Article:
Concealed crypto-mining, instead of stealing your data, steals your processing power. Mining cryptocurrency takes lots of energy and makes it a very costly process. The way it works is that a hacker installs hidden crypto-mining software on the victim’s system. 

The software runs in the background, utilizing the victim’s cloud computing system as part of a botnet to mine cryptocurrency. The prize is Bitcoin or another cryptocurrency, which can be cashed in for traditional currency. 

The victim’s computer does the work; the hacker gets the cryptocurrency. While concealed crypto-mining isn’t new, it’s on a dramatic upward spike. It attracts less public attention than ransomware and is estimated to generate a huge amount of revenue for hackers.


Ransomware slips into a computer system and encrypts everything it can reach. Even backups, if they’re not detached, can be affected. Recovery means paying a ransom for the decryption key or enduring the painful process of restoring from backups. 

According to Kaspersky Labs, which tracks malware of all kinds, 1.8 million ransomware attacks were recorded in 2018, and that number has grown every year since then. 

Experts warn that ransomware attacks are becoming increasingly sophisticated and have started challenging cloud security. That means that recovering from them is harder and more expensive than ever before. It’s a trend that’s likely to continue and become more important for every cloud provider.


In the first half of 2018, more than 22 million records were exposed via data breaches (Statistica). Hackers hit 684 businesses to obtain them, and an average U.S. incident costs its victim 7.91 million (Forbes).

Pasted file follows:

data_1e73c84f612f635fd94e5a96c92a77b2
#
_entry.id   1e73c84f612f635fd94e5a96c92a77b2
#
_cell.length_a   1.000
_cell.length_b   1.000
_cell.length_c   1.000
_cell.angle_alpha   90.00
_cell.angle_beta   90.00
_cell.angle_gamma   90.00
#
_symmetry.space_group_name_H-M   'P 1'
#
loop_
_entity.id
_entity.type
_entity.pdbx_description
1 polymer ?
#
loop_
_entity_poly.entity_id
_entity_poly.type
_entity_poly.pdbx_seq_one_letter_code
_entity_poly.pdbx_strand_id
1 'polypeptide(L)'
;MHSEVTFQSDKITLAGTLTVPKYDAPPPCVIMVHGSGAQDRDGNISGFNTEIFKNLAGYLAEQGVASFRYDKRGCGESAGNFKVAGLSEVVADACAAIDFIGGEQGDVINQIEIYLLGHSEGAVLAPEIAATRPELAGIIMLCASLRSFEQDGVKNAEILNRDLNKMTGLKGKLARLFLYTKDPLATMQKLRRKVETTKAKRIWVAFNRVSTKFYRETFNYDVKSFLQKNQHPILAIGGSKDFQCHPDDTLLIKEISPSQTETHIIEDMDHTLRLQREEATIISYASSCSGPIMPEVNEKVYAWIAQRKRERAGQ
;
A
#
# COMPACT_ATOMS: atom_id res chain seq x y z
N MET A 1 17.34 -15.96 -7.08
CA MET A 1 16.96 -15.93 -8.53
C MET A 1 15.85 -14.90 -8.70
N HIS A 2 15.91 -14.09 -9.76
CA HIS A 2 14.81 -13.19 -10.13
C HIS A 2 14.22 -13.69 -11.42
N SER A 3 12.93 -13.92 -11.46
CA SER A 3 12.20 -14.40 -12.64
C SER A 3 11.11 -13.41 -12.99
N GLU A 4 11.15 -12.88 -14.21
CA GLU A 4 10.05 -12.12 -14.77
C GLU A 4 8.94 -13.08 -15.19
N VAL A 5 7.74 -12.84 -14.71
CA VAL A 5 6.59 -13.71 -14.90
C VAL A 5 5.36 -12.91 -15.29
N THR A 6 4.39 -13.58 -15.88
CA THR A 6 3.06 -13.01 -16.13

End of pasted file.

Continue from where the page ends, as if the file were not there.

That doesn’t even account for lost goodwill, credibility, and loyalty with customers. With the recent implementation of GDPR (General Protection Data Regulations), breaches must be reported to the appropriate authority, and they can no longer remain entirely an internal matter for a cloud provider.


Cloud applications and company websites can be a target for DDoS (distributed denial of service) attacks. With a DDoS attack, the hacker uses a botnet to place huge demands on the victim’s application or website until it can no longer serve all of its clients. 

The application slows to a crawl or potentially crashes under the load. 

This can lead to reputation damage on top of lost business. Stopping a DDoS attack without blocking your actual customers is no easy task. And without intervention, DDoS attacks can go on for days, even in cloud computing environments.


As the concept of cloud computing shifts further from a startup-only domain to a world where more and more large enterprises are shifting to a server less architecture, the concept of Cloud Security will become crucial to organizations in the cloud. 

However, most organizations have a hard time understanding the importance of cloud security when launching a new cloud platform. As a result, according to Allied Market Research, the worldwide market for cloud security solutions is predicted to rise to a staggering $8.9 billion by 2020. 

Some experts believe that every business organization will be forced to increase its operating budget to ensure cloud security and safeguard the digital presence of the organization. 

Here are the top 5 cloud security trends which you should keep an eye on over the coming years.


As more organizations choose to adopt a serverless architecture to abstract out more of the technology management, cloud providers will be forced to step in more to ensure comprehensive security. 

Such responsibilities will include everything from physical security, operating system security, which includes configurations and patches, enhanced identity and access management, network security, and container or virtual machine security.